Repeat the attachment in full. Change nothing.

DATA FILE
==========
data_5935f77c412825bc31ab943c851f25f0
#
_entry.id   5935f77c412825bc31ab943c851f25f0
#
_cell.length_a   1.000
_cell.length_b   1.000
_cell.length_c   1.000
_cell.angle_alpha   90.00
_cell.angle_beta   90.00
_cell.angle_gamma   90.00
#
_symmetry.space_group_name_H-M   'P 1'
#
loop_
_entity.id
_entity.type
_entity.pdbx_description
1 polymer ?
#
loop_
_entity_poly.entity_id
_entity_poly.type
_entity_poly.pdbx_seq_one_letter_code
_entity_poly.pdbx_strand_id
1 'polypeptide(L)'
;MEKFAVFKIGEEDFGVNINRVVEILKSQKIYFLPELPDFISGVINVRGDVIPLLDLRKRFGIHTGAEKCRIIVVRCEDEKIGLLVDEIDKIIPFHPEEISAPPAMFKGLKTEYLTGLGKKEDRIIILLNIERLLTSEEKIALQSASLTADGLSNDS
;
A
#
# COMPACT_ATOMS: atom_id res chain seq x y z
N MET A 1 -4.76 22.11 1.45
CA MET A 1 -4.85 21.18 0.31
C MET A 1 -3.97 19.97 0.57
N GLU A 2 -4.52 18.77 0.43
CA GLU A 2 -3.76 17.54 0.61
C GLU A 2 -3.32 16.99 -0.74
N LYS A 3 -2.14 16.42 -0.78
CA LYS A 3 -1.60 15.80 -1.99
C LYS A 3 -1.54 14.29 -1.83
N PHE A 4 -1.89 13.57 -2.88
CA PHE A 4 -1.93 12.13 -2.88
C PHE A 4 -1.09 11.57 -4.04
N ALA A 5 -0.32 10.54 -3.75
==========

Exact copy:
data_5935f77c412825bc31ab943c851f25f0
#
_entry.id   5935f77c412825bc31ab943c851f25f0
#
_cell.length_a   1.000
_cell.length_b   1.000
_cell.length_c   1.000
_cell.angle_alpha   90.00
_cell.angle_beta   90.00
_cell.angle_gamma   90.00
#
_symmetry.space_group_name_H-M   'P 1'
#
loop_
_entity.id
_entity.type
_entity.pdbx_description
1 polymer ?
#
loop_
_entity_poly.entity_id
_entity_poly.type
_entity_poly.pdbx_seq_one_letter_code
_entity_poly.pdbx_strand_id
1 'polypeptide(L)'
;MEKFAVFKIGEEDFGVNINRVVEILKSQKIYFLPELPDFISGVINVRGDVIPLLDLRKRFGIHTGAEKCRIIVVRCEDEKIGLLVDEIDKIIPFHPEEISAPPAMFKGLKTEYLTGLGKKEDRIIILLNIERLLTSEEKIALQSASLTADGLSNDS
;
A
#
# COMPACT_ATOMS: atom_id res chain seq x y z
N MET A 1 -4.76 22.11 1.45
CA MET A 1 -4.85 21.18 0.31
C MET A 1 -3.97 19.97 0.57
N GLU A 2 -4.52 18.77 0.43
CA GLU A 2 -3.76 17.54 0.61
C GLU A 2 -3.32 16.99 -0.74
N LYS A 3 -2.14 16.42 -0.78
CA LYS A 3 -1.60 15.80 -1.99
C LYS A 3 -1.54 14.29 -1.83
N PHE A 4 -1.89 13.57 -2.88
CA PHE A 4 -1.93 12.13 -2.88
C PHE A 4 -1.09 11.57 -4.04
N ALA A 5 -0.32 10.54 -3.75